gets is seen is basically every introductory Ruby tutorial, but they rarely tell the whole story.

You’ll be told to write something like this:

#!/usr/bin/env ruby

puts "What is your name?"
your_name = gets.chomp
puts "Hi, #{your_name}!"

Confusingly, if this is in a script that takes additional command line arguments, you may not see “Hi, Janet!”

If you execute ./gets.rb 123 you will pretty quickly be greeted by the following error:

./gets.rb:4:in `gets': No such file or directory @ rb_sysopen - 123 (Errno::ENOENT)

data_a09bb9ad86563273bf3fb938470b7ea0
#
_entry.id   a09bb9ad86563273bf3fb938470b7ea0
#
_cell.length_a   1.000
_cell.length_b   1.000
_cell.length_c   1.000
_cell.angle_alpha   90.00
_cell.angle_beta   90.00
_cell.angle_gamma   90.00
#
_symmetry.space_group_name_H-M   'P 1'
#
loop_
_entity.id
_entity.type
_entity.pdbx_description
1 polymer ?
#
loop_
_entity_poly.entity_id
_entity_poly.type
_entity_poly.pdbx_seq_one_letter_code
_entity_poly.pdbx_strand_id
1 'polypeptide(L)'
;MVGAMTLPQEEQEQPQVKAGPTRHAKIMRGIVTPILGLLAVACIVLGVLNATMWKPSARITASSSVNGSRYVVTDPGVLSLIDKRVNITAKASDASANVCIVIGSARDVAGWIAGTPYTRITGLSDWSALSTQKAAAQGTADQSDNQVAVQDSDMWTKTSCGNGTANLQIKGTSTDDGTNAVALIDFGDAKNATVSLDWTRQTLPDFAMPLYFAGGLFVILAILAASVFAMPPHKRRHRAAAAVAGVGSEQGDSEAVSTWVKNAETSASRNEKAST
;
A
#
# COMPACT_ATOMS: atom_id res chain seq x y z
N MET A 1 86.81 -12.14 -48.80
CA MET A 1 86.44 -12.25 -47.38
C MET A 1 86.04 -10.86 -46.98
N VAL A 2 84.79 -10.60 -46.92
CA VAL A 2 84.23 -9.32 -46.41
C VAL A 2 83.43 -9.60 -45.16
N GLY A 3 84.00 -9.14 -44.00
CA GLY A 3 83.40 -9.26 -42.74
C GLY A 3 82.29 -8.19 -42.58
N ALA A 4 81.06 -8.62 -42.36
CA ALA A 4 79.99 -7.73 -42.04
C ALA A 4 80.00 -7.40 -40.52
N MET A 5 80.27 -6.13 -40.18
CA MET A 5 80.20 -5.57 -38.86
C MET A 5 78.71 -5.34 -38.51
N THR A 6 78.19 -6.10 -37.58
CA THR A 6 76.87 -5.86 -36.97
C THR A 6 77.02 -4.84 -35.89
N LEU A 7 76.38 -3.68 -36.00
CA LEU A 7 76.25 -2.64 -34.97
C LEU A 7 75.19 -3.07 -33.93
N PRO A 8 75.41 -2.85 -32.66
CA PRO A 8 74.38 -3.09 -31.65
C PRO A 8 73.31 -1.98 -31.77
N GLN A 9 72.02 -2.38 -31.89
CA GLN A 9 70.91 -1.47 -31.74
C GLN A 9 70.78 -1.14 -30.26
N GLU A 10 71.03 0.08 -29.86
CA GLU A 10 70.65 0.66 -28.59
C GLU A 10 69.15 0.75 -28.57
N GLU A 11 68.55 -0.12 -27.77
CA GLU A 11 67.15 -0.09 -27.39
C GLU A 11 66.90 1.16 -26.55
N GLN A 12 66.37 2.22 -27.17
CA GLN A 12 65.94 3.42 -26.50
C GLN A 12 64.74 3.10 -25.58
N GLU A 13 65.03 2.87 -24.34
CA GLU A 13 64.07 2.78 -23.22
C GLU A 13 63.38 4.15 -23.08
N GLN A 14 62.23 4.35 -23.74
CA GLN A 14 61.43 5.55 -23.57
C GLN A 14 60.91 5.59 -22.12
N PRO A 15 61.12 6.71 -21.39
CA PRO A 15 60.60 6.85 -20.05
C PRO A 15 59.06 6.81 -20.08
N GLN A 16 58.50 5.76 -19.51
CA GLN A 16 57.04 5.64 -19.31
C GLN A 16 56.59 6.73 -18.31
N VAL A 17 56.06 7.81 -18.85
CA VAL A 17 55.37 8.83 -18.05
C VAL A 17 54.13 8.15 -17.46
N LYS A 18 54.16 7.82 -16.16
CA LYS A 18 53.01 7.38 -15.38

The tutorial didn’t warn you about this. The tutorial is giving you a reduced view of things that may, if you’re like me, leave you scratching your head several years later.

gets doesn’t just read user input from $stdin. gets refers to Kernel#gets, and it behaves like so:

Returns (and assigns to $_) the next line from the list of files in ARGV (or $*), or from standard input if no files are present on the command line.

If you really, truly want to prompt the user for their input, you can call gets on $stdin directly. And who wouldn’t, with a user like you?

your_name = $stdin.gets.chomp